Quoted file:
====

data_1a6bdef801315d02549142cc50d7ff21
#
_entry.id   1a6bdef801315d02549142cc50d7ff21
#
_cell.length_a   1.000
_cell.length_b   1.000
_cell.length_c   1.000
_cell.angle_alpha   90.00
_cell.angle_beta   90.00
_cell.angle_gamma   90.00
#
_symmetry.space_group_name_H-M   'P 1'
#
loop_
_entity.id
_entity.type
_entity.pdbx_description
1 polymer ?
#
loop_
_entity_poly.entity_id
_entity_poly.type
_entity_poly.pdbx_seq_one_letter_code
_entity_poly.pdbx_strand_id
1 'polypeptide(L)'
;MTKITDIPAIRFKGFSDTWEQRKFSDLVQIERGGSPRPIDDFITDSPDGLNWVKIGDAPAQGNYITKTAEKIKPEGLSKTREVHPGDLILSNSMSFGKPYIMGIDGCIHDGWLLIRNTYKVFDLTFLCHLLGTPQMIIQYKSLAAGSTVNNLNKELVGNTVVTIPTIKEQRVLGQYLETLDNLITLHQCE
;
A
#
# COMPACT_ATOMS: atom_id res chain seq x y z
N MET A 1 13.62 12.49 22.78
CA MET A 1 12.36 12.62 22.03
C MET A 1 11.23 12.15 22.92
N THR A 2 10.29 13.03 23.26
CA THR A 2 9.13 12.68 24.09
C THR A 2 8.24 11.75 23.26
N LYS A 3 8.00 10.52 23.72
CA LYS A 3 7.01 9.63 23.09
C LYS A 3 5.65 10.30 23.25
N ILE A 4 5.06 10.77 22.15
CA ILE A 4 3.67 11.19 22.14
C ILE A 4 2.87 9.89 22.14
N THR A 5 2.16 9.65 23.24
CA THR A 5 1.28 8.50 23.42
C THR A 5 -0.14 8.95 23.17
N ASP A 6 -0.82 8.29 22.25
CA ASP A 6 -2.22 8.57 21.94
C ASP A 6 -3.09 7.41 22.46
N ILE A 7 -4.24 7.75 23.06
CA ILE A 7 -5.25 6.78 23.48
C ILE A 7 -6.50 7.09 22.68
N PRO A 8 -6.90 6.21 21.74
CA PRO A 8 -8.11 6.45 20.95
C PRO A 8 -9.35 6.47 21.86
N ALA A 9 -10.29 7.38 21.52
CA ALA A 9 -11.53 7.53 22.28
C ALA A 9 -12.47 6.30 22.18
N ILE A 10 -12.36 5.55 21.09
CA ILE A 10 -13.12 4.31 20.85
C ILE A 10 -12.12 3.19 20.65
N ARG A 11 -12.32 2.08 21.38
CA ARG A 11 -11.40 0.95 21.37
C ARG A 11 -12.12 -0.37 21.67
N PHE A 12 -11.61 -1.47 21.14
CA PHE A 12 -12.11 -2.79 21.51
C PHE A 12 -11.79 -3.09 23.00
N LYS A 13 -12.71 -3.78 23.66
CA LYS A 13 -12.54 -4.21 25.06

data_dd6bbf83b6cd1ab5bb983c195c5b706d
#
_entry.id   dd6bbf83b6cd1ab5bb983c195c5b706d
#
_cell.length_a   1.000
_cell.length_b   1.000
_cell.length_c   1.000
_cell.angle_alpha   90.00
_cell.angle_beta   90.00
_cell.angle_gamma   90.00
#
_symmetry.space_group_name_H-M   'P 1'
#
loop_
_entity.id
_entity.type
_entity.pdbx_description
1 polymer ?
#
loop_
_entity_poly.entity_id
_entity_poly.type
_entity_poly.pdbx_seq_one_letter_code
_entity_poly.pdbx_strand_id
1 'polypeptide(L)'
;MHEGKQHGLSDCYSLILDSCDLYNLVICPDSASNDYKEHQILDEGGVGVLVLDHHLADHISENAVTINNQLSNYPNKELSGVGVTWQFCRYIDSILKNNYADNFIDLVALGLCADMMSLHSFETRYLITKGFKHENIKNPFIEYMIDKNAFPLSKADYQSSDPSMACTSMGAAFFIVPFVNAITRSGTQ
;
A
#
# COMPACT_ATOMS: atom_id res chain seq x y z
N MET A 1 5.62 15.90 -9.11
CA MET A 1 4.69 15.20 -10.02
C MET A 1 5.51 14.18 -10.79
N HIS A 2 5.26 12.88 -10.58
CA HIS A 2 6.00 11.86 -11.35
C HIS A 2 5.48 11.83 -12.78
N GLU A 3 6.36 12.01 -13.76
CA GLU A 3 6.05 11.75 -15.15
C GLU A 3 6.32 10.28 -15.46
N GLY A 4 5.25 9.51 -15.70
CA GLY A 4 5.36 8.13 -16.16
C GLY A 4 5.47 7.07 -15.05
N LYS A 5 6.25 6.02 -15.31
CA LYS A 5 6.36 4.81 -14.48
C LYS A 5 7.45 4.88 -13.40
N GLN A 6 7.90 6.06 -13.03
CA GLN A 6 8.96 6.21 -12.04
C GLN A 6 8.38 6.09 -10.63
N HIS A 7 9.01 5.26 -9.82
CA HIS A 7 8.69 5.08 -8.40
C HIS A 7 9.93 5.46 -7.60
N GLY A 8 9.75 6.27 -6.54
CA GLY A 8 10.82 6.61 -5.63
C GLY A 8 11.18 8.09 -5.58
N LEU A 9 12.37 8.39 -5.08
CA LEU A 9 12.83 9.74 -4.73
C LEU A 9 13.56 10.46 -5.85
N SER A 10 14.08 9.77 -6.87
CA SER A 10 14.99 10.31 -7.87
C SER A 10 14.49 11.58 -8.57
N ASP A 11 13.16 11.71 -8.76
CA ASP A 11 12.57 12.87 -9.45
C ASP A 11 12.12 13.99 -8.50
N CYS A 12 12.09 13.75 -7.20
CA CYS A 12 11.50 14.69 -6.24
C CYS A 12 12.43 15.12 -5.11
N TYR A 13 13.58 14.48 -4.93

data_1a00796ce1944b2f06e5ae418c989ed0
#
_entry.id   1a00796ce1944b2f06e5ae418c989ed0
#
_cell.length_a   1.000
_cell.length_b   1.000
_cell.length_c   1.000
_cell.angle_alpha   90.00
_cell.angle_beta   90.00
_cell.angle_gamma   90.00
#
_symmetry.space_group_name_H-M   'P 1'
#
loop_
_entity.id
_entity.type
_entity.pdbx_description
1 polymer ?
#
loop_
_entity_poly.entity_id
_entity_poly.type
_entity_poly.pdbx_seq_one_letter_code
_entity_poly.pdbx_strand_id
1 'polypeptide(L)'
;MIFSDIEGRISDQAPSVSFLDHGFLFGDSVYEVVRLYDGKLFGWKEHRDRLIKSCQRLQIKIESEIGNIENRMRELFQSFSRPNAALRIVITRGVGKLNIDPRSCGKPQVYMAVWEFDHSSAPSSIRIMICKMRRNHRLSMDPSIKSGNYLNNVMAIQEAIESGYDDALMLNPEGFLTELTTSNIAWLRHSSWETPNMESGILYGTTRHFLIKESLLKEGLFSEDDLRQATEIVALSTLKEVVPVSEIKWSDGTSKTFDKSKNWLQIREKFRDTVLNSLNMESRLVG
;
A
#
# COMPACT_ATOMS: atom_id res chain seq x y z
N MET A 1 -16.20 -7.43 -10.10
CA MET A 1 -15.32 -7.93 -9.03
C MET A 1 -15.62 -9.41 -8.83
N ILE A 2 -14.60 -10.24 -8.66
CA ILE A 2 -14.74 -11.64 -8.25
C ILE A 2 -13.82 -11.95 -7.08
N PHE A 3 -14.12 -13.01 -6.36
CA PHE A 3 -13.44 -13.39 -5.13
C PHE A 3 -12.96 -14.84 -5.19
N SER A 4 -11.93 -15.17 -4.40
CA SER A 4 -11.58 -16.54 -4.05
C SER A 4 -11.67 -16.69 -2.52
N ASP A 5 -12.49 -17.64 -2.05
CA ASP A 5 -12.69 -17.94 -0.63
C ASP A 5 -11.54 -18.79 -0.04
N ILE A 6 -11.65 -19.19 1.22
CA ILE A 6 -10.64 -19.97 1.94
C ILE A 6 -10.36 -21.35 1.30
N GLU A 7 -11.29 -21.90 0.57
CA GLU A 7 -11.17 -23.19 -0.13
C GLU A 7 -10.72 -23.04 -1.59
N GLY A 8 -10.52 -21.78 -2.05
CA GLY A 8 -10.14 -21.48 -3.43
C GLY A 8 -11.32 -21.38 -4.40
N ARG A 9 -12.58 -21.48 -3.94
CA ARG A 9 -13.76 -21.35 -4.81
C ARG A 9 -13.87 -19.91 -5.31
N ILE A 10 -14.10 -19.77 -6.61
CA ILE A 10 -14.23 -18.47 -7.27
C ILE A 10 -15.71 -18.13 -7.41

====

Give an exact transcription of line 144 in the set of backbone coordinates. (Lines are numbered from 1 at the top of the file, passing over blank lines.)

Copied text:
_cell.angle_beta   90.00